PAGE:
In an ever-growing world of punk/pop-punk, we’re always looking for something new and unique—Trash Candy is just that. The female-fronted 5-piece group has already released 3 full-length albums, been nominated for a 2015 MTV VMA Best Adria Act award, toured all over Europe and are really just getting started. In hopes of unraveling the band to see what makes Trash Candy tick, we talked inspiration, activism and the future. Read the interview and check out their latest music video for “Useless” below.
Can you give me a background about your band? Your history.
We grew up listening to the skate-punk sound of the 90s. For us it was either Blink 182 or NOFX. After playing in a bunch of bands that mostly played fast-paced punk, we decided to do something different, more catchy with a girl in front of the mic. It was a side-project at first, but turned out to become our main priority soon after. We started in 2009, but it became serious in 2011. So far we played over 180 shows all around Europe, including some bigger fests like Mighty sounds in Czech Republik and Vans Warped tour 2013 (Vienna leg). We released 3 full albums and are currently creating new stuff for album number 4.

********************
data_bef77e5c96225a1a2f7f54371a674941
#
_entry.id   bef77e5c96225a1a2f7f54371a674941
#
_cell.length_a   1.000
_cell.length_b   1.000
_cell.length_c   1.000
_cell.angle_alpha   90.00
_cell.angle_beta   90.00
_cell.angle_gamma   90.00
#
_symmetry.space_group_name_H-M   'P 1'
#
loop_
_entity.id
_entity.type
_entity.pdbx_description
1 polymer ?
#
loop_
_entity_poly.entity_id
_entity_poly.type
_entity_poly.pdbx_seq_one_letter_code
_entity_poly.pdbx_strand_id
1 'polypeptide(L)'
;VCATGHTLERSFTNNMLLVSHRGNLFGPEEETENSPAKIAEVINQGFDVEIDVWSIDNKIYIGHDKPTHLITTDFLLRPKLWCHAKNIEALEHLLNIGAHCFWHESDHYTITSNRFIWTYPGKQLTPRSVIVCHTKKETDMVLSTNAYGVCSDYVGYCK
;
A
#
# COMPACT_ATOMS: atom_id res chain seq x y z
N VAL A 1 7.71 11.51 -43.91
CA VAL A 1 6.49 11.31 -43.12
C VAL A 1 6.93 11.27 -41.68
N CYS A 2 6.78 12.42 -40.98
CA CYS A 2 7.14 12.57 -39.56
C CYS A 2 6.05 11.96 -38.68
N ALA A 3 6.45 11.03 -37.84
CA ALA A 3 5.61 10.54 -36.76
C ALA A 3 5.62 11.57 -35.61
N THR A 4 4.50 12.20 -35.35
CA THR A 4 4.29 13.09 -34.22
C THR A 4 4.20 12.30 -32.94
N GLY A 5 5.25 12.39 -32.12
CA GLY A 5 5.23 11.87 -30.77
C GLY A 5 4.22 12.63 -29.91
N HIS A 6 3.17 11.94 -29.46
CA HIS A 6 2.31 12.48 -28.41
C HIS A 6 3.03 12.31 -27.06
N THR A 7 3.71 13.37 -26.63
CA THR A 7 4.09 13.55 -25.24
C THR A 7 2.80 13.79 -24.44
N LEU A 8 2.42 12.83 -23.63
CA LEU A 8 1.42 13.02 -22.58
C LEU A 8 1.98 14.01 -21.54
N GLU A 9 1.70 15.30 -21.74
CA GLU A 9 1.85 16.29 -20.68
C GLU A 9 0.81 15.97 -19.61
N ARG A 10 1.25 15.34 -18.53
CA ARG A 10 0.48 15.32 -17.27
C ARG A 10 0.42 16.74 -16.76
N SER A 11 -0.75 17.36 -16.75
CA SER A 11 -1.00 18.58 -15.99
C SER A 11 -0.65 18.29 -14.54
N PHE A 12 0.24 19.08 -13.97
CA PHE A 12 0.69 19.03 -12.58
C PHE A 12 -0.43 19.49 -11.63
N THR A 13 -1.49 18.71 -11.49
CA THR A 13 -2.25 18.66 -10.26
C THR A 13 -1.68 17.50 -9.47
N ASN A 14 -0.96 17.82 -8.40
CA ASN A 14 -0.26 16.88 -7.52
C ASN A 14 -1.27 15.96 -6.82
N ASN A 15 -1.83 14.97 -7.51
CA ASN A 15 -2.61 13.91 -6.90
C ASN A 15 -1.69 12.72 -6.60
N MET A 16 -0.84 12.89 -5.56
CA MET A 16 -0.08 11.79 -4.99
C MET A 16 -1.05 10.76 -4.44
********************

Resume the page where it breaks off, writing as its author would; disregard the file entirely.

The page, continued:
What has been the biggest challenge you have face as a band?
There are two things. First, playing pop-punk is a hard thing to do in mainland Europe. The scene exists but is a really small community. Most shows we played, that weren’t festivals, were with either melodic hardcore or pop-rock bands.
Second, having a girl singer and playing pop-punk means you will always be compared to that one band that made it big—giving us “hard times”—which can be good or bad. We are not a cover band and never will be.
What type of perspective, as a European band, do you provide to the punk scene? Has this influenced your sound? If so, how?
We certainly sound a bit different than bands from US or UK. In fact, sometimes we intentionally write songs differently. We don’t wanna sound like just another pizza pop-punk band, but rather implement either more pop or more punk elements, even synths and samples sometimes.